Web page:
The FDIC shut down Silicon Valley Bank (SVB) Friday after it was forced to sell investments at a massive loss and couldn’t meet heavy demand for withdrawals. That left many of its customers – primarily tech companies – without access to their deposits and at risk of being unable to meet payroll and other financial obligations. But how will the Silicon Valley Bank failure impact the housing market and mortgage rates?

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Zillow Chief Economist Skylar Olsen’s thoughts on the impact of the Silicon Valley Bank failure on housing: 

The heightened economic risk is likely to bring a short-term boost to the housing market by way of lower mortgage rates. Initial panic has eased, but market watchers worry that SVB’s missteps are more widespread, and investors are likely to pursue safer assets. The Fed might now rethink strong rate increases that appeared imminent just weeks ago.

Home buyers have been very responsive to mortgage rates in recent months; when rates climbed back above 7% earlier this month, it stifled momentum that had been building as rates originally drifted down to start the year. Today, falling mortgage rates could thaw what was shaping up to be a fairly frozen spring home shopping season. 

Lower rates would help home buyers who are stretched thin when it comes to affordability, but if SVB’s troubles are indicative of wider issues, a coming recession could be deeper and longer-lasting than expected. That raises the odds that income or job loss could start affecting housing markets where the economic stress is concentrated.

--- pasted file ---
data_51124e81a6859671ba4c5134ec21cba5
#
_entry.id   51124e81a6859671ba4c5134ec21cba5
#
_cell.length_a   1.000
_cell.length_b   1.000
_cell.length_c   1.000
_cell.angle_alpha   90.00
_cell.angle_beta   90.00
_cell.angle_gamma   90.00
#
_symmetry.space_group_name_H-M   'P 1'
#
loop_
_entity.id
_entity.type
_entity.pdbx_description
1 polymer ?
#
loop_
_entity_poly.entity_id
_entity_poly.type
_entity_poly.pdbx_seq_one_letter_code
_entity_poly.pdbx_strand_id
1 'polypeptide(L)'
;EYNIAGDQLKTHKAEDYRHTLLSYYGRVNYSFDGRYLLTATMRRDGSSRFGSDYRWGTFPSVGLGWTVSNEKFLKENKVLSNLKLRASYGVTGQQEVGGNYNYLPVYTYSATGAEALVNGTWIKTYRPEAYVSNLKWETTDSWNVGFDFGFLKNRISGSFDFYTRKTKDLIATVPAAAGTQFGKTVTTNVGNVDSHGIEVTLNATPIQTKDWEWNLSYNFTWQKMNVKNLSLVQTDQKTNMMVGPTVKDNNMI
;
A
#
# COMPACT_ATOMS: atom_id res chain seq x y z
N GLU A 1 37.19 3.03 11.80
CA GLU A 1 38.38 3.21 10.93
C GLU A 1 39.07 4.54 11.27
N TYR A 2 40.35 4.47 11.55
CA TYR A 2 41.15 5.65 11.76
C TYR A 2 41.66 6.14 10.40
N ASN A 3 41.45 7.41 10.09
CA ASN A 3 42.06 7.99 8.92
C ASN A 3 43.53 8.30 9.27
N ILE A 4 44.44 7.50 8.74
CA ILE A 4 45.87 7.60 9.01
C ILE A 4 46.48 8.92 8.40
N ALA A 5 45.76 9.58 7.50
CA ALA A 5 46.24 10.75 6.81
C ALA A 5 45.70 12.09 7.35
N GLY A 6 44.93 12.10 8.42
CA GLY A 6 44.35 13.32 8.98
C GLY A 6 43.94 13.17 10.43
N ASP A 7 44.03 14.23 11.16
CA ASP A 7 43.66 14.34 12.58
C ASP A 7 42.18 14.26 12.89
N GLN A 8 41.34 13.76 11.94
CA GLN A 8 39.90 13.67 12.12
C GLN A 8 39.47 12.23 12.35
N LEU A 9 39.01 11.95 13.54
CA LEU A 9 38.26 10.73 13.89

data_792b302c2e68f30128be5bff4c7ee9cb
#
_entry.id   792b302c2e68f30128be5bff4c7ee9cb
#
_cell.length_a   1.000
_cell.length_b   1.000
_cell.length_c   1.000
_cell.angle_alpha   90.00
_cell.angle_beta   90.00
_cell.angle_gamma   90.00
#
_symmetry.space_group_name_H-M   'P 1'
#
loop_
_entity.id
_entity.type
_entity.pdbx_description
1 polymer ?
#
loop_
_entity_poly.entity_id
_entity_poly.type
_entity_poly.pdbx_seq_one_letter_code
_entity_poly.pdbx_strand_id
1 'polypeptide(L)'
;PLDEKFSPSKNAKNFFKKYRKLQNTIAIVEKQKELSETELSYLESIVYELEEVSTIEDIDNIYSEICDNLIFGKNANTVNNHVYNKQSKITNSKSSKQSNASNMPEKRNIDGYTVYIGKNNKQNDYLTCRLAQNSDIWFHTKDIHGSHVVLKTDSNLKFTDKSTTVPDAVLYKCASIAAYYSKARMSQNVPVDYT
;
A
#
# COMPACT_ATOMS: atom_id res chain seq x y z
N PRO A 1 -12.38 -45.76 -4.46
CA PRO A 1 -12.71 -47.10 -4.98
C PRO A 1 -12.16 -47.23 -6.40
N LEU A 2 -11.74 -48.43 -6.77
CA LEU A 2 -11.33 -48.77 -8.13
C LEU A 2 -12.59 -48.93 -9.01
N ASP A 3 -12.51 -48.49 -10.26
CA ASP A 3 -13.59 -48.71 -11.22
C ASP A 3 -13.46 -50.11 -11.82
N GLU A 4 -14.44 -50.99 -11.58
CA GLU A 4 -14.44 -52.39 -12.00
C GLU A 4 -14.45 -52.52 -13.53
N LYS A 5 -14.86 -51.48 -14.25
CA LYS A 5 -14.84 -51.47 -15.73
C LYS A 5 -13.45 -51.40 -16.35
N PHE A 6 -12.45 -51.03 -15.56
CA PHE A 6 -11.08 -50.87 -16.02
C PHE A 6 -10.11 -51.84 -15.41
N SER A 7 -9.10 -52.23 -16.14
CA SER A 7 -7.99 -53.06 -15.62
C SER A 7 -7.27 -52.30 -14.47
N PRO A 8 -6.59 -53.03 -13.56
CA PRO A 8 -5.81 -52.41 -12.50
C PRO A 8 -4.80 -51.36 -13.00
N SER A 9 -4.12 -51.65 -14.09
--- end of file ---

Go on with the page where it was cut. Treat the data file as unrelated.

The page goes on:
A widespread tech downturn might be felt in housing markets like the San Francisco Bay Area and Seattle, where tech employment and stock prices have an outsized effect. With fewer home buyers in these markets able to afford the elevated prices that have been supported over the years by high incomes and stock growth, it’s likely these markets would chill and prices would come down.

For buyers shopping now – especially in high-priced areas – a sustained rate drop will be a welcome boost to affordability, but they should still plan on rate volatility. Buyers today should  be looking to put down roots and find a home they’ll want to keep for at least the next several years in case it takes awhile to build equity. One last silver lining: lower rates could also encourage sellers to move forward, providing more of those homes for the next generation of buyers seeking to make this powerful long-run investment.